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Third of teachers ban electronic devices in classroom despite positive outcomes, survey finds

Discussion in 'Education news' started by TES_Rosaline, Jan 18, 2016.

  1. TES_Rosaline

    TES_Rosaline Administrator Staff Member

  2. wanet

    wanet Star commenter

    Not sure that there really is any evidence that the use of technology has improved educational outcomes.

    There is also the issue of addiction to technology.

    Having said that when used appropriately it has a place, but not convinced that it is used appropriately very often.
    JL48 and indusant like this.
  3. JL48

    JL48 Star commenter

    I think that tech can be great for research (as long as they are taught how to do it properly), providing extra support for or extending students, and when used at home to help provide feedback and support that teachers would otherwise give.
    In class, however, it can be a huge distraction, and there is very little for most subjects that can be done in class with tech., that can not be done at home. So why waste the contact time? Especially for subjects that may not get much.
    yasf and wanet like this.
  4. phlogiston

    phlogiston Star commenter

    The school I know most well has blanket banned mobile phones.
    The keys are the highlighted words.
    Not does - can.
    Mobiles can be a useful access to internet research, but are pretty rubbish when data input is required. If a mobile pulls up a document from the school network, what can it do with it?
    Mobiles usually have different operating systems to school computer networks - interfacing apps would take quite a lot of co-operation.
    Classrooms are about person to person interaction, thinking, supervised working through learning tasks, practical activities and the like - not peering at a tiny screen (with the wrong website) and ignoring everyone else in the room.
  5. Flere-Imsaho

    Flere-Imsaho Star commenter

    Pupils can type surprisingly fast into a phone.
    You need a good basic standard of behaviour before you can allow pupils to use their own devices as you have to be confident they will use them properly. In many schools and for some individuals a blanket ban is easier than thirty arguments whining about how it's unfair we did it yesterday but it's my mum...
  6. Middlemarch

    Middlemarch Star commenter

    In most (possibly not all, but definitely most) classrooms in most schools, the chance of getting all pupils in any one lesson to use their mobiles as directed/desired by the teacher = 0.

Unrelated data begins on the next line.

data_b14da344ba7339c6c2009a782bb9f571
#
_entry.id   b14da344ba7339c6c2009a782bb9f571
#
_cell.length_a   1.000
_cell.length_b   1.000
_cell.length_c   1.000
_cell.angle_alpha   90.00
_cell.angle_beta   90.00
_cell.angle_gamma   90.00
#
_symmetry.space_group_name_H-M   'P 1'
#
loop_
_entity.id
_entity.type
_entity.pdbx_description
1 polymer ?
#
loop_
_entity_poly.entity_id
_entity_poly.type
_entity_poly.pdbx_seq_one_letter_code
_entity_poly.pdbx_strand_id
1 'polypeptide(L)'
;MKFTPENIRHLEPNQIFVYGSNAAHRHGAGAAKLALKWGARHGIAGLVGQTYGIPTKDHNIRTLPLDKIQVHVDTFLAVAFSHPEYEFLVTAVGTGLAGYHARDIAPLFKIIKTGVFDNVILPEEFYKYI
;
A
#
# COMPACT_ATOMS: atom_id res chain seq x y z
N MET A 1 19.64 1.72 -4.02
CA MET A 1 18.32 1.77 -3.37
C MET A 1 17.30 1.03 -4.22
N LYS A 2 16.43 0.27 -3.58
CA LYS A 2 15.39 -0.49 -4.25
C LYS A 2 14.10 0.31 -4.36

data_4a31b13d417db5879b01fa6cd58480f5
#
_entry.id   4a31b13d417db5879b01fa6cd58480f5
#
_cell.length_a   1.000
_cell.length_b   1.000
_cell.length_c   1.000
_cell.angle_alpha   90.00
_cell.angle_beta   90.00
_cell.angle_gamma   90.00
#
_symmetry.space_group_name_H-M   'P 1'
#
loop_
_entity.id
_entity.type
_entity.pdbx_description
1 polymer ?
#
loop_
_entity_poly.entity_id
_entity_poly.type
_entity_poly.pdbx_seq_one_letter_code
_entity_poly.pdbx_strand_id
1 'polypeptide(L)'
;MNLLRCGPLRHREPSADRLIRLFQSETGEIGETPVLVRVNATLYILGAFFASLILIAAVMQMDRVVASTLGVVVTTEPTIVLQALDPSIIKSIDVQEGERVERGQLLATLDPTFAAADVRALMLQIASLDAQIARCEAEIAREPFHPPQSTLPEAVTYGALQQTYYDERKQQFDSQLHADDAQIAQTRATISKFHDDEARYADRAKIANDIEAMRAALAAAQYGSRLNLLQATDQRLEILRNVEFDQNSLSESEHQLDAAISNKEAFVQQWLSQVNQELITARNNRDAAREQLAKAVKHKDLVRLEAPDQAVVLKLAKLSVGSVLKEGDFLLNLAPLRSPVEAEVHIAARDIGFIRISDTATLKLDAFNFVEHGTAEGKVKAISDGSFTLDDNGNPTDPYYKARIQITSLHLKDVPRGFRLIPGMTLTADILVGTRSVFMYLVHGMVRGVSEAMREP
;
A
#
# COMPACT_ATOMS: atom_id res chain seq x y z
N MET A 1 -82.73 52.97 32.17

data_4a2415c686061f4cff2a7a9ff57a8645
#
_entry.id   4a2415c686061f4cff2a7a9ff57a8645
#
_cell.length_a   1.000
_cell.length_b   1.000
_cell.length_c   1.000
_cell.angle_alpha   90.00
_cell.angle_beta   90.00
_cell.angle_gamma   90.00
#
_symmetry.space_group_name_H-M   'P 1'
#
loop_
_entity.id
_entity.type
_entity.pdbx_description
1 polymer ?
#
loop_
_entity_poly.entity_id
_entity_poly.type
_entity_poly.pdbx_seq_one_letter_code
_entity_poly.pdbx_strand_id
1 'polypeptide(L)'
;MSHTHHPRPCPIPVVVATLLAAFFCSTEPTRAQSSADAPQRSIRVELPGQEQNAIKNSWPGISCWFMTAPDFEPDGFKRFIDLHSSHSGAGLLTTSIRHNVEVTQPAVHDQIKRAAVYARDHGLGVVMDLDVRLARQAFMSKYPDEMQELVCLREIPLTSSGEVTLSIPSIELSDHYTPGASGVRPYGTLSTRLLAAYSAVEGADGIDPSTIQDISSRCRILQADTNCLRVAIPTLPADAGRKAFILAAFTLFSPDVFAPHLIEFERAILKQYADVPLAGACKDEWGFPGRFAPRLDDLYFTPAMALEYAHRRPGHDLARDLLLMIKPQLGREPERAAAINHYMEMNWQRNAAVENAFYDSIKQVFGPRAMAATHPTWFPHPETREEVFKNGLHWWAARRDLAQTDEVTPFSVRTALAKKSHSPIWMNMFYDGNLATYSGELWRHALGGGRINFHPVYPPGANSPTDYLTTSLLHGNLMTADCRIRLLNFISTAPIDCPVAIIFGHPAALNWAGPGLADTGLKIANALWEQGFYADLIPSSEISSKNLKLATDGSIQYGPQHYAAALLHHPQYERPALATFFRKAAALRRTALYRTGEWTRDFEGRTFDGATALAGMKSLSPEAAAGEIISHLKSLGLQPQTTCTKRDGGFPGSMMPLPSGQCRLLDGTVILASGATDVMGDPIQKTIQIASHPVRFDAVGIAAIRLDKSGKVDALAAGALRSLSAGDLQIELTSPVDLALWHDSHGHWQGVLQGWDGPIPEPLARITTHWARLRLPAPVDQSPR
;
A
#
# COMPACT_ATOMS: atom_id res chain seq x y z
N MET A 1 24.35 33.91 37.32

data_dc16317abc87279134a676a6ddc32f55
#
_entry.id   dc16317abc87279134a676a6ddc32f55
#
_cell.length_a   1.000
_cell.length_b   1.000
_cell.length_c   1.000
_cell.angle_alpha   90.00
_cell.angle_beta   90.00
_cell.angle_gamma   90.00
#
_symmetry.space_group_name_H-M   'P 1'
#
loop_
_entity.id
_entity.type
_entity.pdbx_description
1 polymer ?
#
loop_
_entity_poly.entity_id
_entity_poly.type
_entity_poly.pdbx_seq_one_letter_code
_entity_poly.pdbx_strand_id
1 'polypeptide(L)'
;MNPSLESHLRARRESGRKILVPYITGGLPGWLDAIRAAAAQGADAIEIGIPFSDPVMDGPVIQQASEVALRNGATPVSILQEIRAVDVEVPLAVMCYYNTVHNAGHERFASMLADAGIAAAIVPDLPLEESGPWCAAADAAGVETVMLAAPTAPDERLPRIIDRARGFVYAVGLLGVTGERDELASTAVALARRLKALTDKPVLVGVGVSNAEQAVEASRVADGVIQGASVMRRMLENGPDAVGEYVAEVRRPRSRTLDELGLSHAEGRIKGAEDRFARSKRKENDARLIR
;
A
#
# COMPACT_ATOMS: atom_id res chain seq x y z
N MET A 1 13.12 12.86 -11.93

xena-warrior likes this.
  7. -myrtille-

    -myrtille- Occasional commenter

    Personally I have blanket ban on phones as I can see very few situations where they could be useful in a lesson.

    Pupils in my school all have iPads and there is plenty of potential for disruption there, but it can be more or less solved with clear routines and expectations. My rules are:
    -iPads stay in bags when pupils line up for lessons
    -iPads stay in bags at start of a lesson unless I ask them to get them out
    -iPads taken out and used for specific activities as directed
    -iPad cases closed and iPads placed flat on the table at the end of an activity or if I am speaking - I regularly remind pupils that it's extremely bad manners to be fiddling with a device while someone is talking to them.

    This all works pretty well. I can't guarantee that there is never any off-task behaviour, but it's quite rare. I've hardly had any pupils attempting to play games in lessons this year or last, and the advantage with a tablet compared with a phone is that the screen is large enough to see what pupils are doing and they can't hide them under tables so easily. Because they belong to the school, not the pupil, I can confidently ask a pupil to hand over their iPad so I can see what they've been doing, which is more problematic when it's the pupils' own phone.

    And by having clear routines and times of the lesson (I would say 2/3 of a typical lesson, and the entirety of some) in which iPads are away in bags and not in use at all, I think pupils get a varied diet of different types of activities, rather than staring at a screen all day.

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